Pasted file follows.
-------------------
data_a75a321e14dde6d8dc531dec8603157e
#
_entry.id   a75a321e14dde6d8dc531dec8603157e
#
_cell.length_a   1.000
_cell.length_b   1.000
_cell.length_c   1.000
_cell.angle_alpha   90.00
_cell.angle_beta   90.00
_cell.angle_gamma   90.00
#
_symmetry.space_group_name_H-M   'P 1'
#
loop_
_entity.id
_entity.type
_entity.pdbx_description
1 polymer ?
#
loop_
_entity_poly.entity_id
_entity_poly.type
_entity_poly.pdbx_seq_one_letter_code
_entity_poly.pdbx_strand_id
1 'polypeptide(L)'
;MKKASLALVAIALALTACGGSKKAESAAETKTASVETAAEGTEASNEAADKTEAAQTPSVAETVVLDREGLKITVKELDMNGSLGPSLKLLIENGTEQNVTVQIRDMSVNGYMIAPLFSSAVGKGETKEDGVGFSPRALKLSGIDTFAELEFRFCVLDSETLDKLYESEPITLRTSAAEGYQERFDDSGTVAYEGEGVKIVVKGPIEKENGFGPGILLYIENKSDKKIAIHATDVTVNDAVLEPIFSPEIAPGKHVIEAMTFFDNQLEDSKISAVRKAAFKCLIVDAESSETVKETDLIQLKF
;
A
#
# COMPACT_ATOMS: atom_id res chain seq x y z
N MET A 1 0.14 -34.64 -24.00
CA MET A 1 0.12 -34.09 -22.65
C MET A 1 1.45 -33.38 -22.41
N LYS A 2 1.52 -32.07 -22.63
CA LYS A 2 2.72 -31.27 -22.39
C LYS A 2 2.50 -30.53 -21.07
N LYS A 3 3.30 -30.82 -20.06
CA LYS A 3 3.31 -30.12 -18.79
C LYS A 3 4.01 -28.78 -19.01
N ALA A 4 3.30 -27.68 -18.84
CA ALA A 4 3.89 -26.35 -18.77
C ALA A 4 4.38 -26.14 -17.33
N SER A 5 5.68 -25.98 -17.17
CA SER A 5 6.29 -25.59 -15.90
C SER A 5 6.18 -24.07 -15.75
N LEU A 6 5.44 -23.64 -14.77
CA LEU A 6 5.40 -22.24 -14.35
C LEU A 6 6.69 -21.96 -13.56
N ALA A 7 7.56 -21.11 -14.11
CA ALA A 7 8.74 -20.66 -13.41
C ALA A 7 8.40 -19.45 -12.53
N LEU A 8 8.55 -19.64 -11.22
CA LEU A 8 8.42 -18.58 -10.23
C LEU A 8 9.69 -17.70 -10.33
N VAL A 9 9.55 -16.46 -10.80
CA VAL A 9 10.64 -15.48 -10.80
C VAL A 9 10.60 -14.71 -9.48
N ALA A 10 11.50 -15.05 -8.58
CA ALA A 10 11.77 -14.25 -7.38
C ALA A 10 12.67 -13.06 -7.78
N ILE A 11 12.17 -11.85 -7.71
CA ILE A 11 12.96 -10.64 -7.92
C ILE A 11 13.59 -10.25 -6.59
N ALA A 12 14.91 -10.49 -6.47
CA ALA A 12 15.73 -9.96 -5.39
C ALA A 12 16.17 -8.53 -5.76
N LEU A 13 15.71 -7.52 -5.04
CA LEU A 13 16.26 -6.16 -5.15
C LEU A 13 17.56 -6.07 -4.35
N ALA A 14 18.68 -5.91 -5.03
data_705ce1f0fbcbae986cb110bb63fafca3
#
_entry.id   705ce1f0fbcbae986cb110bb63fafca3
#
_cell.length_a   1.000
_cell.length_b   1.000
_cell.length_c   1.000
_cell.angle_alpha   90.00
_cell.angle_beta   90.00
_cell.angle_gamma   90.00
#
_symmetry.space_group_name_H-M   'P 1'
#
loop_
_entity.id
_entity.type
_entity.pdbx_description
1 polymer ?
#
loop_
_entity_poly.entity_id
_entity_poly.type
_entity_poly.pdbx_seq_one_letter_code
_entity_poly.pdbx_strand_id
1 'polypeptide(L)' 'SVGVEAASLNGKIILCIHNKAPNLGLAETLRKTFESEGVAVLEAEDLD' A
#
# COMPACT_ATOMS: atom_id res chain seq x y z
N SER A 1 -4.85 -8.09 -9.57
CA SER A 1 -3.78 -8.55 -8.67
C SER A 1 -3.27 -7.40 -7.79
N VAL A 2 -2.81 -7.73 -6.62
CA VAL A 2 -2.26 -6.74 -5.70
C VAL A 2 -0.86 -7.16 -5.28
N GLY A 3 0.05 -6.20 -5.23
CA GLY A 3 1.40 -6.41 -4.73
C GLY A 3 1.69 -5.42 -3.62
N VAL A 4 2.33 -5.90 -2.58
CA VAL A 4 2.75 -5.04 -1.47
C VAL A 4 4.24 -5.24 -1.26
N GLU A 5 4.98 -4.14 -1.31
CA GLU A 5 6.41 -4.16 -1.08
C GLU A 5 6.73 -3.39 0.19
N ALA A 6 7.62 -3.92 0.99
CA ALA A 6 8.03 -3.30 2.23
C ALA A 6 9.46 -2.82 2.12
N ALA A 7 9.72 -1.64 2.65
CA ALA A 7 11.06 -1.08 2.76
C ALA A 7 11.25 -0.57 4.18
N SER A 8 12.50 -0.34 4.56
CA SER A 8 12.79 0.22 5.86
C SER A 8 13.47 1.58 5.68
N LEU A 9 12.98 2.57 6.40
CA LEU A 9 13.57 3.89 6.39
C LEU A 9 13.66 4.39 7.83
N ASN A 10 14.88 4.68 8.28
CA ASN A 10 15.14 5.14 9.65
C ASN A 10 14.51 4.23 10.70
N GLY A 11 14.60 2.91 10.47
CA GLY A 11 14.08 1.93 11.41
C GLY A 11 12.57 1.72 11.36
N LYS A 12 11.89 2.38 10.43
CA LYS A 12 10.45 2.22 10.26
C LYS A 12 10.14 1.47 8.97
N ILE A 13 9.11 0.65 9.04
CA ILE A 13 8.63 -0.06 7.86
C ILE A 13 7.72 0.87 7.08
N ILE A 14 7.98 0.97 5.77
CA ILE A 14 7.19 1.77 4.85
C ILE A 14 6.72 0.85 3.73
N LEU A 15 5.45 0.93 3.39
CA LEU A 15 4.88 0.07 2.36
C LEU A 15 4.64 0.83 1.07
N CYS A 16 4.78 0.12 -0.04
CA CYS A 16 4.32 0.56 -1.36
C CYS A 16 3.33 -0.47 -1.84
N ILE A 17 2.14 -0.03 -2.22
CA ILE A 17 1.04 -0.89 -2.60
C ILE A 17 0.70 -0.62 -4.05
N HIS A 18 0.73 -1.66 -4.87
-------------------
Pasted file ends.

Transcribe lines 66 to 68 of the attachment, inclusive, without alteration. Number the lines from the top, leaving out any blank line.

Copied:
C ALA A 12 16.17 -8.53 -5.76
N LEU A 13 15.71 -7.52 -5.04
CA LEU A 13 16.26 -6.16 -5.15